"I was a little surprised when we came up with that pick," Silverman said.
"The stage that Jesse did this on, you can't compare it to anything.
"When I watch the black and white footage I still get chills. I really do. I think in terms of sports theater it's up there with anything.
"The top things in my mind, I think of Lou Gehrig's farewell speech, Jesse Owens running in front of Adolph Hitler, those are just incredible. There's very, very few of these incredibly iconic moments on a stage like that. It's amazing."
Silverman is passionate when he says those things, but the vote still went against him. Why? Lack of historical perspective is one possible answer. Another is that the criteria for making the selection was just a bit vague.
"There was some subjective elements that are beyond stats and awards that were considered," he said.
Silverman would not reveal who the two athletes are that will be ranked ahead of Owens, but the educated guesses are that they are Red Grange and Magic Johnson. Silverman talked about how his voting panel felt about the career of Johnson as an example of the subjective criteria that were applied.
"A guy like Magic, what was considered by this group was not so much the record or the title. The issue was 'What lasting impact on his sport was achieved?'
"The viewpoint was that the final-four and the NCAA basketball tournament was basically the year Byrd and Magic came on the scene lifted the entire NCAA basketball world and the tournament into a completely different level of national importance and national impact out there.
"That season the tournament took on this new world that today is vastly different than it was. It was a nice little thing rather than this juggernaut to follow."
Silverman let his group be the final arbiter, but he personally remains steadfast in his support of Owens as the number one Icon.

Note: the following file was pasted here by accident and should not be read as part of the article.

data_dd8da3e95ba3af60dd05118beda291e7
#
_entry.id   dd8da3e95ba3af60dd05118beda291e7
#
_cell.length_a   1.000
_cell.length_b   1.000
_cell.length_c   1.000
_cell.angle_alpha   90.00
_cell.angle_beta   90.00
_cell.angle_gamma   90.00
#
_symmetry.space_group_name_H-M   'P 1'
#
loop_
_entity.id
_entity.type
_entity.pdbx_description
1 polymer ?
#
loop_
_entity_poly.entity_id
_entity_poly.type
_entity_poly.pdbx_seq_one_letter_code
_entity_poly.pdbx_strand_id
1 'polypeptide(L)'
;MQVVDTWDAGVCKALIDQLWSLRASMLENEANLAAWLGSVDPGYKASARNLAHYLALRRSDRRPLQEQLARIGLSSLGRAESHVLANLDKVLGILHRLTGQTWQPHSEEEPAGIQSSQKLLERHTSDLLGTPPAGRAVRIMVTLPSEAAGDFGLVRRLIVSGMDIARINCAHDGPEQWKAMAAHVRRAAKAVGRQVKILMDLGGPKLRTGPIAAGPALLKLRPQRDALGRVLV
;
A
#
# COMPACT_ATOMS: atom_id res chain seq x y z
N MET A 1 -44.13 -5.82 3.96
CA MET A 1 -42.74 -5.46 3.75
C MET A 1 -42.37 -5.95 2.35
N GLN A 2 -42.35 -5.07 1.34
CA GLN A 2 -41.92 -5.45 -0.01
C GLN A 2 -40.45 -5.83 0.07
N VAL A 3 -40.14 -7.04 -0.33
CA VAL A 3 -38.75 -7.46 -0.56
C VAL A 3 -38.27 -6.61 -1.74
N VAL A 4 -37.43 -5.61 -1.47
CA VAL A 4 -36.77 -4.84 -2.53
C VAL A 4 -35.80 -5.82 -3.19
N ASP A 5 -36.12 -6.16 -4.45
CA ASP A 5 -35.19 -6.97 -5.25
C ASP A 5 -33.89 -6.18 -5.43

"You do not have to pump up Jesse Owens to me, believe me. Everything about him is just really remarkable."
"When you are addressing things like national pride and world wars, you get to things that are monumentally important.
"I completely understand it and frankly agree personally with a lot of that. I think there is a difference of circumstances with those guys.
"I'm comfortable with saying that Jesse Owens could easily have been the number one Icon. That's how I voted, but we were using the opinions of a group of people and it was just fairly mathematical rather than just me over ruling. We took everyone's views into account."
Democratic? Yes, without a doubt. A wise decision? That's what is open to debate, but Silverman knew that was going to be the case when the project began.
"We discussed and we debated. People made the case for all these different guys, then we tried to order them. We knew the controversy would be coming down the road," Silverman said.
Silverman said there has been controversy with nearly all the selections, but the selection of Owens as third, rather than first, has sparked the most pushback, though one other selection caused a fair amount of angst as well.
"The only other one, and it's not as much, is Charles Woodson," said Silverman.
"Michigan fans could not understand how the only player to ever in college football history as a defensive player to win the Heisman, played on their only national championship team in recent memory, they could not understand how he could be that low at 20. I would compare the two, but I would say the Jesse one is more significant."
The bullets are flying, and though his vote coincides with the opinion of those who are firing the verbal barrages, Silverman remains the one in the cross hairs as he stands up for his guys that did the voting.
"Unfortunately that part gets left to me," he said.